This is the most comprehensive ocean acidification cruise in this region to date, and the first of its kind to explore Mexican waters. Jon, Katelyn, Ellie, and Courtney are measuring pH and carbonate ion concentrations in the Gulf. These data will be vital for evaluating the progression of ocean acidification across the basin and on regional scales, with a particular focus on coastal dynamics. 

You can follow along with GOMECC-3 at the official cruise blog at gomecc3.wordpress.com or via Twitter using the hashtags #GOMECC3 and #GulfOA

Last modified on Friday, 28 July 2017 13:48

Extreme temperatures in southeast Asia caused by El Niño and worsened by global warming

ST. PETERSBURG, FL -

Speakers/Affiliations: Kaustubh Thirumalai, Brown University

Seminar Title: Extreme temperatures in southeast Asia caused by El Niño and worsened by global warming

When: July 20, 2017 3:30pm EST

Where: MSL Conference Room (134)

Host: Julie Richey

Join event on Facebook

 

Extreme temperatures in southeast Asia caused by El Niño and worsened by global warming

ST. PETERSBURG, FL -

Speakers/Affiliations: Kaustubh Thirumalai, Brown University

Seminar Title: Extreme temperatures in southeast Asia caused by El Niño and worsened by global warming

When: July 20, 2017 3:30pm EST

Where: MSL Conference Room (134)

Host: Julie Richey

Join event on Facebook

 

Last modified on Thursday, 13 July 2017 13:24

Climate and the redistribution of life in the sea

ST. PETERSBURG, FL - Marine organisms are affected by increasing temperatures and by declining oxygen and pH levels associated with changes in the global climate.  Dr. Brad Seibel and fellow researchers seek to better understand how these changes affect unique as well as commercially important species in the oceans and to eventually map critical areas of depleted oxygen concentrations.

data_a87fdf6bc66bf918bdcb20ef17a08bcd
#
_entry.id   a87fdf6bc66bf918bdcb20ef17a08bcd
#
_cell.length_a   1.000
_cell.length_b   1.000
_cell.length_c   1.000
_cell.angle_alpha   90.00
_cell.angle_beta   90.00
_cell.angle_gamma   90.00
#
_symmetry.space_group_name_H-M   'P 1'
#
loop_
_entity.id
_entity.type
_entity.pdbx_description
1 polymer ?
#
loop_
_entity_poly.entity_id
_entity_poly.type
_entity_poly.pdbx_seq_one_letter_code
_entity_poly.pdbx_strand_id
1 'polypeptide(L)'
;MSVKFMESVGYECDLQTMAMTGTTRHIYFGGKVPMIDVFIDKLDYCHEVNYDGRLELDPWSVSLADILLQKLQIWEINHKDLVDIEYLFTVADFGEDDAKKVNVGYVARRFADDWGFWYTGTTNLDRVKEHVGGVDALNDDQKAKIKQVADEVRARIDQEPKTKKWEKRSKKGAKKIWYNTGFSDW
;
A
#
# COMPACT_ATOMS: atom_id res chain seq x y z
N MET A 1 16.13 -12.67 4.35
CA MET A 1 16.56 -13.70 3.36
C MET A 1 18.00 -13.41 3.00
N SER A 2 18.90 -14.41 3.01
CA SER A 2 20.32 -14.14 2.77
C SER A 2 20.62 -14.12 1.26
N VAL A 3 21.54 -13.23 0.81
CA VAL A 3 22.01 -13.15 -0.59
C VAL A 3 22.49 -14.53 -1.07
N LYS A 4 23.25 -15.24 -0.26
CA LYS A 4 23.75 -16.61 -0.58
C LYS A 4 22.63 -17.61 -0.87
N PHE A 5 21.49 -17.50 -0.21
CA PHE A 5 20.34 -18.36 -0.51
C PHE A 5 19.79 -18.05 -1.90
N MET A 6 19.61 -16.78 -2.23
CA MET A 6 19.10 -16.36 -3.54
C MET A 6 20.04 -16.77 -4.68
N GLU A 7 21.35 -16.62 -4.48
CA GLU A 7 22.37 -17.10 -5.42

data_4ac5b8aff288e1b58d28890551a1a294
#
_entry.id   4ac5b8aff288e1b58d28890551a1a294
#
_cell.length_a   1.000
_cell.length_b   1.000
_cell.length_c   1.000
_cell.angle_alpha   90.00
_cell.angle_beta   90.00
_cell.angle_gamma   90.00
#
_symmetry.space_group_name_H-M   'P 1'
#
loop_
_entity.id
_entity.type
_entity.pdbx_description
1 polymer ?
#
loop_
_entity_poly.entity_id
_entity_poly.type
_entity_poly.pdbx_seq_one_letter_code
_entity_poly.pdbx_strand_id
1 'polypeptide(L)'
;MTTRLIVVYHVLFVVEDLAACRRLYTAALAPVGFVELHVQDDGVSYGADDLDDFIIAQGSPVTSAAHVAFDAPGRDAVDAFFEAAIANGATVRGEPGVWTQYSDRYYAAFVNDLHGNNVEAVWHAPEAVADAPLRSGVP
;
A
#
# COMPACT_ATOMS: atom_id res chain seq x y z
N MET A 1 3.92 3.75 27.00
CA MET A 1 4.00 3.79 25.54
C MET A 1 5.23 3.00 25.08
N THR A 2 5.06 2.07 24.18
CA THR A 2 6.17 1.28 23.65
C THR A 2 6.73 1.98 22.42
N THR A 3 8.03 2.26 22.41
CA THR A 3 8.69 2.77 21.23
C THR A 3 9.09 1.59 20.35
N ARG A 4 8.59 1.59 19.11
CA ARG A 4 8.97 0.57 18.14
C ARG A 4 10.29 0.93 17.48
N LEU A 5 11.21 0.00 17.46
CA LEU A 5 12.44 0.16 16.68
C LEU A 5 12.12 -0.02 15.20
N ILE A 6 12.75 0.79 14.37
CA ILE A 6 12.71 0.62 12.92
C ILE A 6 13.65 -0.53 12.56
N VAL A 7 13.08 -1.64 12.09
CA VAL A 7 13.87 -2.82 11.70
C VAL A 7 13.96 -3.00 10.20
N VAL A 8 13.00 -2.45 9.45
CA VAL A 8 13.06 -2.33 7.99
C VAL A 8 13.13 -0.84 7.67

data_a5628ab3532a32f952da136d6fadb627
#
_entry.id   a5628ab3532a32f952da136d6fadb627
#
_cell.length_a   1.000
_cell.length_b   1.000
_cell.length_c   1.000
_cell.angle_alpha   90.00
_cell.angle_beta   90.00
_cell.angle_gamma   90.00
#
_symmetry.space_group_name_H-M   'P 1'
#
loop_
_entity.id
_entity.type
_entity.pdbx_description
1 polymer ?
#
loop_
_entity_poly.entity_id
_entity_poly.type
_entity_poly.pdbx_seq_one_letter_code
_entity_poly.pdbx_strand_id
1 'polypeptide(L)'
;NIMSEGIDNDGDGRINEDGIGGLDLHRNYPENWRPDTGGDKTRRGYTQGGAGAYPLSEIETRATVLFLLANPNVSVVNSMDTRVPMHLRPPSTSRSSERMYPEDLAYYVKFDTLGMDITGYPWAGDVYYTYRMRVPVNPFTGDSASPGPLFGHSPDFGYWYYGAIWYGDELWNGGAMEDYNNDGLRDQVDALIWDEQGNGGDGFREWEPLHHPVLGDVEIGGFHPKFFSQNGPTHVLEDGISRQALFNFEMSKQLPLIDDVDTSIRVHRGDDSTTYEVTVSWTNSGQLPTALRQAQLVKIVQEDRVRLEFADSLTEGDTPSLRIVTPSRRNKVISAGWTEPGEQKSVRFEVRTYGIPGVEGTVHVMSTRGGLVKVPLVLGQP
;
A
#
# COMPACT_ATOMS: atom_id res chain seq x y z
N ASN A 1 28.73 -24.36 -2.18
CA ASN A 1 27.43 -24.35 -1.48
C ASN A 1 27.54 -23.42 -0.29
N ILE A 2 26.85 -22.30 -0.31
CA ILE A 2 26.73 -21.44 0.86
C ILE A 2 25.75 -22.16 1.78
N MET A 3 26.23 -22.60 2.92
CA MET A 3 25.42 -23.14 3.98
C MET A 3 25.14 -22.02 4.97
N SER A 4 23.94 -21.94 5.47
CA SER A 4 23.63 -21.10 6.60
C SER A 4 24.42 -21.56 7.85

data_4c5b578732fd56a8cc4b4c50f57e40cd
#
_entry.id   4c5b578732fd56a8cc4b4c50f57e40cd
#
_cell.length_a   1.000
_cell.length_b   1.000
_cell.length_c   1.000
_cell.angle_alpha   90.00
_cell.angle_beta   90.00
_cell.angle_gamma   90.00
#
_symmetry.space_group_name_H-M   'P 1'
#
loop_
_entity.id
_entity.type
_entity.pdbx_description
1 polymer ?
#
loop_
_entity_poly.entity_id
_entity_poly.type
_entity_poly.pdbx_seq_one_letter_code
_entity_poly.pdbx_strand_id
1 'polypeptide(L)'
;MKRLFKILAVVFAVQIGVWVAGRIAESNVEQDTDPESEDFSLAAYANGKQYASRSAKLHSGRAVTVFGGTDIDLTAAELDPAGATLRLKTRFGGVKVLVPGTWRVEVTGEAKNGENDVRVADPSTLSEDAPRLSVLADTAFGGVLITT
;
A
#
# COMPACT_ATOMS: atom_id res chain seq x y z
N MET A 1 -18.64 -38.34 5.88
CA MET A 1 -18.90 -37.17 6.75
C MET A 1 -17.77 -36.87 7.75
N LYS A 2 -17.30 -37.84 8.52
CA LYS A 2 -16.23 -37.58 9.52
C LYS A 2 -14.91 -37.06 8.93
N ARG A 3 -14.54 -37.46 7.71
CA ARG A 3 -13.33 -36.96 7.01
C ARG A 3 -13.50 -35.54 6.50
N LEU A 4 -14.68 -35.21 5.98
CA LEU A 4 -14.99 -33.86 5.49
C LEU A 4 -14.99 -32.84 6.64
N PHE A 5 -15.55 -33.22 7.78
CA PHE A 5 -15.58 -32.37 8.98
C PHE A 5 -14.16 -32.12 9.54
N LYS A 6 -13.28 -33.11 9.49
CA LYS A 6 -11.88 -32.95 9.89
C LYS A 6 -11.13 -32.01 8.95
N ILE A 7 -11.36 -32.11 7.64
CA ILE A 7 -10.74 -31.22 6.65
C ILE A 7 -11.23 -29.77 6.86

Squids are an interesting group of organisms in that they have extremely high metabolic requirements yet they are also incredibly sensitive to oxygen concentrations in the water column because their bodies are constrained in how they are able to utilize oxygen.  They circumvent the issue by resting when at depth to decrease their metabolic rate. 

Working especially with the jumbo squid (Dosidicus gigas), one of Dr. Seibel’s research projects follows changes in the distribution of this species due to climate effects on temperature, oxygen and pH.  What regions of the ocean, as well as to what depth ranges these squids will migrate is of great interest.

View the embedded image gallery online at:
http://www.marine.usf.edu/news#sigFreeId9ebf109f0f

Dosidicus gigas swims in a flow tunnel. Credit: Stephani Gordon, Open Boat Films.

 

Another project focuses on zooplankton, small organisms near the base of the food chain that feed on phytoplankton and smaller zooplankton.  These tiny organisms are more efficient than squid at extracting oxygen but also show signs of migration related to the changing climate, especially vertical migration in which they seek higher oxygen concentrations at shallower depths. 

A third project looks at black sea bass, longfin squid and spiny dogfish sharks, three commercially important species in the northeastern U.S.  Flow chambers allow researchers to measure metabolic rates while the organism is swimming against a current and while at rest in order to determine its total metabolic scope.  An optimal aerobic scope exists at a certain temperature, above which activity, growth, and reproduction will suffer.

In addition to studying specific effects on organisms, Dr. Seibel and his group plan to map areas of low oxygen, called Oxygen Minimum Zones, which they have found to occur at finer spatial scales than was previously understood. 

Last modified on Friday, 28 July 2017 13:48